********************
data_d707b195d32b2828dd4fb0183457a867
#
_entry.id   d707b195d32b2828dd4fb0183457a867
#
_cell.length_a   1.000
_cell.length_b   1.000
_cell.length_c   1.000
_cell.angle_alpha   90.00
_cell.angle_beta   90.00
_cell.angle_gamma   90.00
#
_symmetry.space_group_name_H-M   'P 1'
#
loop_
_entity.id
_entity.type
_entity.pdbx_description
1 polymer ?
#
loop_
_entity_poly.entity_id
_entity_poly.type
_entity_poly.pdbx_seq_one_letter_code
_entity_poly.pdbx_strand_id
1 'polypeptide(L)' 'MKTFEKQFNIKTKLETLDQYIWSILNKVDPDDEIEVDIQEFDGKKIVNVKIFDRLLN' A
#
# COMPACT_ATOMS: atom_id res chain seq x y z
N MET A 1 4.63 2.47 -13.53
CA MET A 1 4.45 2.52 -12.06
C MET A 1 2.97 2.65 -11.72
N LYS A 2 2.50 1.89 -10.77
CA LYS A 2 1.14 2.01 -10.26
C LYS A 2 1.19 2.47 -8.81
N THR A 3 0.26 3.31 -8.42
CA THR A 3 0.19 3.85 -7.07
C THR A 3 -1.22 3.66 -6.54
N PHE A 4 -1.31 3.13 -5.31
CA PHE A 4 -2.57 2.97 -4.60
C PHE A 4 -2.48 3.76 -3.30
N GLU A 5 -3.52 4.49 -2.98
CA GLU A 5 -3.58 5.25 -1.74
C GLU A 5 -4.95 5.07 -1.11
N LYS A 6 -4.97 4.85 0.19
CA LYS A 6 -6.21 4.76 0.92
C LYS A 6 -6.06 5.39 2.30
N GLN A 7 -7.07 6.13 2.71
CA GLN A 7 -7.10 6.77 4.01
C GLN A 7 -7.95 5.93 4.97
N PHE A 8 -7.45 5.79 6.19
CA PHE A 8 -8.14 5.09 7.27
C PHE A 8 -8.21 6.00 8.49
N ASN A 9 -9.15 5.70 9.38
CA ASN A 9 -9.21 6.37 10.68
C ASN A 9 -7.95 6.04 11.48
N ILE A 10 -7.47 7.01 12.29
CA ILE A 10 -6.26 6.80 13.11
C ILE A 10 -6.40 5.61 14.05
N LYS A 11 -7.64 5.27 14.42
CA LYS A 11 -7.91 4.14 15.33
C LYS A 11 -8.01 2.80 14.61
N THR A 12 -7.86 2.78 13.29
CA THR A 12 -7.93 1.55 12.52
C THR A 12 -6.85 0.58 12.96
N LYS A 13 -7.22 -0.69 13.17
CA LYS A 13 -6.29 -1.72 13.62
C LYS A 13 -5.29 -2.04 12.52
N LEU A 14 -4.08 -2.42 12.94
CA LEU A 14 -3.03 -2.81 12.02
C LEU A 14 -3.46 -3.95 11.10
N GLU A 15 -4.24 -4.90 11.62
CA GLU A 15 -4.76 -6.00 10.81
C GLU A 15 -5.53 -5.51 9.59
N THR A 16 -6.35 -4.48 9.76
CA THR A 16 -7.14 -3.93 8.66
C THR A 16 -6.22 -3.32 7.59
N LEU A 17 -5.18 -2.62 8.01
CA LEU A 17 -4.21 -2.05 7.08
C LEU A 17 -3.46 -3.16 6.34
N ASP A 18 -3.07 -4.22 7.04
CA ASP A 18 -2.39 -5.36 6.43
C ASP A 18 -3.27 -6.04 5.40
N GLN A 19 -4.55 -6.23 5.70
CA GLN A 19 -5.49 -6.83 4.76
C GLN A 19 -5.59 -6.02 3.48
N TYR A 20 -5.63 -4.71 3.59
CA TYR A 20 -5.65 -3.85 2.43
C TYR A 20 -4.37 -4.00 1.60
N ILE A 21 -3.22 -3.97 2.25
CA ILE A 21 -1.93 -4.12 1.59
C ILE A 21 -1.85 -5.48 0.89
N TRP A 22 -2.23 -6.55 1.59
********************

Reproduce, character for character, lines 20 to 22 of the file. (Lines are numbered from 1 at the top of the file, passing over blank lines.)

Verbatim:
loop_
_entity_poly.entity_id
_entity_poly.type